Tuesday, December 28, 2010

Bad Students, Not Bad Schools

Pat Buchanan writes:


Which brings us to "Bad Students, Not Bad Schools," a new book in which Dr. Robert Weissberg contends that U.S. educational experts deliberately "refuse to confront the obvious truth."

        "America's educational woes reflect our demographic mix of students. Today's schools are filled with millions of youngsters, many of whom are Hispanic immigrants struggling with English plus millions of others of mediocre intellectual ability disdaining academic achievement."

        In the public and parochial schools of the 1940s and 1950s, kids were pushed to the limits of their ability, then pushed harder. And when they stopped learning, they were pushed out the door.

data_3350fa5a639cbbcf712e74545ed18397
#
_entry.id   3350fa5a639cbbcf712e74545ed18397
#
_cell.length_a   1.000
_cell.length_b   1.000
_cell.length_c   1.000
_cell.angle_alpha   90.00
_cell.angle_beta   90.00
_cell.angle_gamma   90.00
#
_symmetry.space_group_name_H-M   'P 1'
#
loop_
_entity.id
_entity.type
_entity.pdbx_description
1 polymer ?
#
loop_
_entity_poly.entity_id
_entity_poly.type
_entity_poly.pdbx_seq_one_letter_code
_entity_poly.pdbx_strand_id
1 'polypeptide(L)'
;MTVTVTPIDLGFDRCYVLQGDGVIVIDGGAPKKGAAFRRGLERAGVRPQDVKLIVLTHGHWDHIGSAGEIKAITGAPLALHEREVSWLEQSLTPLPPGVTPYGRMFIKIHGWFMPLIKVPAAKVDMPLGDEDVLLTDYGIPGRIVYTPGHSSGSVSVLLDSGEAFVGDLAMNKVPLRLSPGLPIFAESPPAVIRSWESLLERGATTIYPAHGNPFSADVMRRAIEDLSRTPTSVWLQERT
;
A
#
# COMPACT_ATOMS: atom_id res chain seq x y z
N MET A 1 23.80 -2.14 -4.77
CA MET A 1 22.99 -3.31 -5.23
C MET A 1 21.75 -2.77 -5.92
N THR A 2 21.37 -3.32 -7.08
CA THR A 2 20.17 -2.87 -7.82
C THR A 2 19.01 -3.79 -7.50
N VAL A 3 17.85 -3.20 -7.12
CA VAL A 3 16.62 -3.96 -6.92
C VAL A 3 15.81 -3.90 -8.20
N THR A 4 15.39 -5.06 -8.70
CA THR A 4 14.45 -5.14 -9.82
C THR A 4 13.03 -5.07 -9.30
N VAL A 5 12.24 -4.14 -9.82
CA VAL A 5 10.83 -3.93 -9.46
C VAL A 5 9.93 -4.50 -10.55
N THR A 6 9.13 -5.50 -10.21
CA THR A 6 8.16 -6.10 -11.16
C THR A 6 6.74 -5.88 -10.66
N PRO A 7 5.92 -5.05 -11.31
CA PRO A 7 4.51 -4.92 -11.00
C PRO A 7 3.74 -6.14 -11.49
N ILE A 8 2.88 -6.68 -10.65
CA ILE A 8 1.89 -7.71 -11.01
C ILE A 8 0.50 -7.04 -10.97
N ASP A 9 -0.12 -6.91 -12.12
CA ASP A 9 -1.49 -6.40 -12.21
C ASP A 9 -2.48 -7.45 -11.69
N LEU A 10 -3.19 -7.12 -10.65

Writes Weissberg: "To be grossly politically incorrect, most of America's educational woes vanish if these indifferent, troublesome students left when they had absorbed as much as they were going to learn and were replaced by learning-hungry students from Korea, Japan, India, Russia, Africa and the Caribbean."

        Weissberg contends that 80 percent of a school's success depends on two factors: the cognitive ability of the child and the disposition he brings to class -- not on texts, teachers or classroom size.

Posted via email from The Blue Pelican

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